Retail, shopping & leisure
One-stop shopping is anti-social
Britain’s big four supermarkets – Tesco, Asda, Sainsbury’s and Morrisons – may have 75% market share, but their profits are on the way down. It could be argued that low-cost competitors like Aldi and Lidl, with 8.4% share, are simply hurting their monopoly.
As Sainsbury’s chief executive commented, the market has changed more in the last 3-6 months than in the last 30 years. Another view is it goes beyond economics: people no longer shop in the way they used to because their lives have changed.
One-stop shopping, which used to be so popular, has given way to more frequent shopping with smaller baskets or trolleys of goods. Part of the reason is the decline in full-time work, and the increase in part-time or self-employed work. It means, rather than being cooped up in an office every day all day, people can shop when they choose and make shopping one of their daily excursions or even an enjoyable part of their leisure. One heartening sign of small shopping is the fact domestic food waste has dropped 21% in the past 5 years – less waste, but also 13 billion pounds of lost revenue to the grocery sector.
Rather than charging round a supermarket once a week, shoppers are choosing smaller shops, farmers markets, and internet shopping, most of which offer a more personal experience. It makes a difference to speak to the farmer who kept the bees that made the honey. Co-op, for example, concentrates on smaller, central outlets selling Fairtrade, and, like Waitrose, attracts a following of loyal shoppers who prefer to shop small. It’s possible that small Tesco and Sainsbury’s outlets on the high street have helped to shore up the larger, impersonal stores by keeping contact with local people.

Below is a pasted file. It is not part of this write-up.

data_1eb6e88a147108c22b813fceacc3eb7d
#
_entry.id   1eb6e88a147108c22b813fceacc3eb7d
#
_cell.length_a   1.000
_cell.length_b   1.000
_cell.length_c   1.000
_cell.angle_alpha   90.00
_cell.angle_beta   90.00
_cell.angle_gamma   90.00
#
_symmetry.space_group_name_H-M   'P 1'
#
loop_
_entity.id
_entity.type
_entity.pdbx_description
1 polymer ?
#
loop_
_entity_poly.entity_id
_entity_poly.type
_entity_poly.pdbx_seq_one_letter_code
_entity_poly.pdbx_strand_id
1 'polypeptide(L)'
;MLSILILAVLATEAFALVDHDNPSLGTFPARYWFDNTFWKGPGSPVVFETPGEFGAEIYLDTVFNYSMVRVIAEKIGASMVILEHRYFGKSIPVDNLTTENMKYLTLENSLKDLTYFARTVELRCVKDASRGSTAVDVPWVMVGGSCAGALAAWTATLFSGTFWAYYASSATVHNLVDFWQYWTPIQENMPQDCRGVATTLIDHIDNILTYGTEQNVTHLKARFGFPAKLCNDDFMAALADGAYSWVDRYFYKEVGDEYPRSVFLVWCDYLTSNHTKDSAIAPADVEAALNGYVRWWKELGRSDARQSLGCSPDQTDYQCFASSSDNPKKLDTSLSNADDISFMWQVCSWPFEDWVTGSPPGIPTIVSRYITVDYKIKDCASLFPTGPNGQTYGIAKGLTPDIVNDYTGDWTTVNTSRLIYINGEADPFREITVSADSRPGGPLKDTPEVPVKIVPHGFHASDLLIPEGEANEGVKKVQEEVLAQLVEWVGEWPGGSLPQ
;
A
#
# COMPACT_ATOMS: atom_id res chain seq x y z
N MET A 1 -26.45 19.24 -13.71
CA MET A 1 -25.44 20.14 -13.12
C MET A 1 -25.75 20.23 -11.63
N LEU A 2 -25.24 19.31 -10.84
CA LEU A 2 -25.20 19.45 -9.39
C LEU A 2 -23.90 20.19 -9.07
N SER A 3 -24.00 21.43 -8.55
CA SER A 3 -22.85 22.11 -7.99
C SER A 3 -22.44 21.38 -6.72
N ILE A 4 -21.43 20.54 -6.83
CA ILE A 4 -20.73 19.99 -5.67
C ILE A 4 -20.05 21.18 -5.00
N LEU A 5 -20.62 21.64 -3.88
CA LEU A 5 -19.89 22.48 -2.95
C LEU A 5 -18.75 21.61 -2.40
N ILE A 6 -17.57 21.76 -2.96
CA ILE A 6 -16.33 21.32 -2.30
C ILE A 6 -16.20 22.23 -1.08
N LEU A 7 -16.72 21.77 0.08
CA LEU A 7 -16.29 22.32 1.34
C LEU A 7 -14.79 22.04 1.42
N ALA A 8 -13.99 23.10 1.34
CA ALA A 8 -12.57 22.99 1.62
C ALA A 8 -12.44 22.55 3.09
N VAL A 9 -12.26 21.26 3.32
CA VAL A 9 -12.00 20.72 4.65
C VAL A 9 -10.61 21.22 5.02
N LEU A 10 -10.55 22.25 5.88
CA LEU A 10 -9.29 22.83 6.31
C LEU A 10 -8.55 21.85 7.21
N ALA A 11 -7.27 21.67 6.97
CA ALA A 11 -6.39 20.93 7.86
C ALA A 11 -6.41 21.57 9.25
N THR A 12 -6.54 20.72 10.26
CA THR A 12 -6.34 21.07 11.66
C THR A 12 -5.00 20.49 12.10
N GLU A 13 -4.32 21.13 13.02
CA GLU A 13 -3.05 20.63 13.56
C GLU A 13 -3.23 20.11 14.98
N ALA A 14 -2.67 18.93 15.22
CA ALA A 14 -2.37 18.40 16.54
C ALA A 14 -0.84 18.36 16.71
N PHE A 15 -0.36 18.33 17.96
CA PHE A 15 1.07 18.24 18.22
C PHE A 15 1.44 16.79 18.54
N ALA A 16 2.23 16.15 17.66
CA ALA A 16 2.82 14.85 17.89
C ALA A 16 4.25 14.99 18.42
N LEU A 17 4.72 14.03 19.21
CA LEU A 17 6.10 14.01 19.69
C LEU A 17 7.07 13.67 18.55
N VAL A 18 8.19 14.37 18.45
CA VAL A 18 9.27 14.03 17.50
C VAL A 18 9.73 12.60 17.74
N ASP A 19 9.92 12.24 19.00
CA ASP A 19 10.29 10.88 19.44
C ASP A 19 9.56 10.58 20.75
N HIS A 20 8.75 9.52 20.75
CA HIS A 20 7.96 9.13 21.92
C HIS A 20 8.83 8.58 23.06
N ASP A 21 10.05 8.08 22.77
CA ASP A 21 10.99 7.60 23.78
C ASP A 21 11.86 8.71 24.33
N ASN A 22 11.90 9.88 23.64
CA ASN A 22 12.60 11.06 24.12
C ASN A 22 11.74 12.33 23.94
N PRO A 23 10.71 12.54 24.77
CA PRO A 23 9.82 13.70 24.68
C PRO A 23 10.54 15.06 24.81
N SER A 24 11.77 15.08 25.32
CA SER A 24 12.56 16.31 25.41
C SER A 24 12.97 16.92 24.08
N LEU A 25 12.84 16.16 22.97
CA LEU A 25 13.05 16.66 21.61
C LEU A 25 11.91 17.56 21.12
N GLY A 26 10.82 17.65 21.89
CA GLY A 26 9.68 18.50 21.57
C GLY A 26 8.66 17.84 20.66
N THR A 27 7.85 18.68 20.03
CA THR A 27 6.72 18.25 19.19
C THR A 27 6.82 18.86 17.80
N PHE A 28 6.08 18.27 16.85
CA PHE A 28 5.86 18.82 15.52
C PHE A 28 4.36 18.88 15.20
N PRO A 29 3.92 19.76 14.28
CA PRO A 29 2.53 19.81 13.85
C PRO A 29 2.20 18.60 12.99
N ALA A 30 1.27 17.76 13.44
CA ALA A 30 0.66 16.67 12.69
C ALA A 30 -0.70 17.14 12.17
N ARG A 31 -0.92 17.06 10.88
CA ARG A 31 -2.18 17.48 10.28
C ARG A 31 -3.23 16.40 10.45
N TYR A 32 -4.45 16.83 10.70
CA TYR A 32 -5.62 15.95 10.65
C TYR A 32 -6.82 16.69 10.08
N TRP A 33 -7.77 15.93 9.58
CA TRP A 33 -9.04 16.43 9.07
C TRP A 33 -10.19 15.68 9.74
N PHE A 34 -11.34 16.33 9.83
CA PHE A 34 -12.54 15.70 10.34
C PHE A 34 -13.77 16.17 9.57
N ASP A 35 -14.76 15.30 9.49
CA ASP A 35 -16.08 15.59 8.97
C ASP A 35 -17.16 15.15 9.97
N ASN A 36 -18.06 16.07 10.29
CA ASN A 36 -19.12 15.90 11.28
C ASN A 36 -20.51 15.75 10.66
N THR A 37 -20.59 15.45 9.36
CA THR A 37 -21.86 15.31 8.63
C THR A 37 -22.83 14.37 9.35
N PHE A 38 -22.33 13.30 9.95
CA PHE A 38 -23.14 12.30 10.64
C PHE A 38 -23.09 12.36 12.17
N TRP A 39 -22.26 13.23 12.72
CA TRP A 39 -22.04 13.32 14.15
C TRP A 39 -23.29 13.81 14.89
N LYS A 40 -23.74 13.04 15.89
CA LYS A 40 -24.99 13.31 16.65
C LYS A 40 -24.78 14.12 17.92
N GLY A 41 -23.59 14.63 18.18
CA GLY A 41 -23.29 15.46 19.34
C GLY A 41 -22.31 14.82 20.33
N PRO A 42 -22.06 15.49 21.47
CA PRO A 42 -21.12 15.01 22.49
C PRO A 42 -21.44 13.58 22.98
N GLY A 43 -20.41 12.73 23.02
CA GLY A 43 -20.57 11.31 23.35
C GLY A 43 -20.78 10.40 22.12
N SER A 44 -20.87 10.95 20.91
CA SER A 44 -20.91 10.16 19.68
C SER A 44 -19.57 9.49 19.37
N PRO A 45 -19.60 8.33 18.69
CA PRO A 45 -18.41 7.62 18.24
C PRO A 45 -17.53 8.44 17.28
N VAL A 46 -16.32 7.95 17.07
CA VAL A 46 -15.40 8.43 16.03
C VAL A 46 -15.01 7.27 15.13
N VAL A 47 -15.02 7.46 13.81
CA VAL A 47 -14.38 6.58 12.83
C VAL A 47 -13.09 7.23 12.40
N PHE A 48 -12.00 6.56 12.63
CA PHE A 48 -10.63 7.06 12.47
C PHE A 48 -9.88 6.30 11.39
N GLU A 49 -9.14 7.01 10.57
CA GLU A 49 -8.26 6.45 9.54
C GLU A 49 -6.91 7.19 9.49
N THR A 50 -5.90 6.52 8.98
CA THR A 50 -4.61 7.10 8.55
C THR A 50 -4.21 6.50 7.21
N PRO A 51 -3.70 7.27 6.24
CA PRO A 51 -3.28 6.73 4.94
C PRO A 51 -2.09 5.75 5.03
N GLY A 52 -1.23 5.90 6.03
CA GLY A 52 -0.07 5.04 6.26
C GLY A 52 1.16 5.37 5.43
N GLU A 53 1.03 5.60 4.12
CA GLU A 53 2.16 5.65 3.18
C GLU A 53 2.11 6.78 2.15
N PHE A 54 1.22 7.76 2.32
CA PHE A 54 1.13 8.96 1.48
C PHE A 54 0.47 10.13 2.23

Many shoppers are obsessed with food now and they care about where it comes from, who sells it, and how healthy a retailer's ethics are as well as their food, so it’s no surprise people support shops that help them do that. The type of competition that supermarkets once offered – huge choice, cheaper food, mass parking – has changed to competition for food-as-leisure activity and, at a deeper level, even people’s identities.
Ref: The Guardian (Aus), 4 October 2014, ‘The UK’s big supermarkets sowed the seeds of their own decline’ by D Orr. www.theguardian.com
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Search words: grocery shopping, Sainsbury, Tesco, Asda, Morrisons, Aldi, Lidl, part-time, food shop, Waste and Resources Action Programme, farmers markets, leisure, small store, internet shopping, Co-op, Waitrose, competition, anti-social.
Life in 3D
If you haven’t yet heard of 3D printing, you soon will. McKinsey forecasts that 3D technology will transform society in the next 10 years. Certainly, 3D printers are being manufactured and shipped – 108,151 in 2014, according to Gartner – and double that in 2015 to 217,350, doubling every year until 2018 to more than 2.3 million printers worldwide.
Whether or not you choose to own one, experts say it’s more likely you will go down the street to your local shop and use theirs. Already in America, the UPS pilot project for six stores to offer 3D printing is being expanded to 100 American UPS stores. Staples is testing these printers in New York and Los Angeles, London has a few shops offering 3D printing, and some innovative public libraries are already putting them in. Interested people can already sign up for community college courses that teach them how to turn their ideas into useful 3D objects.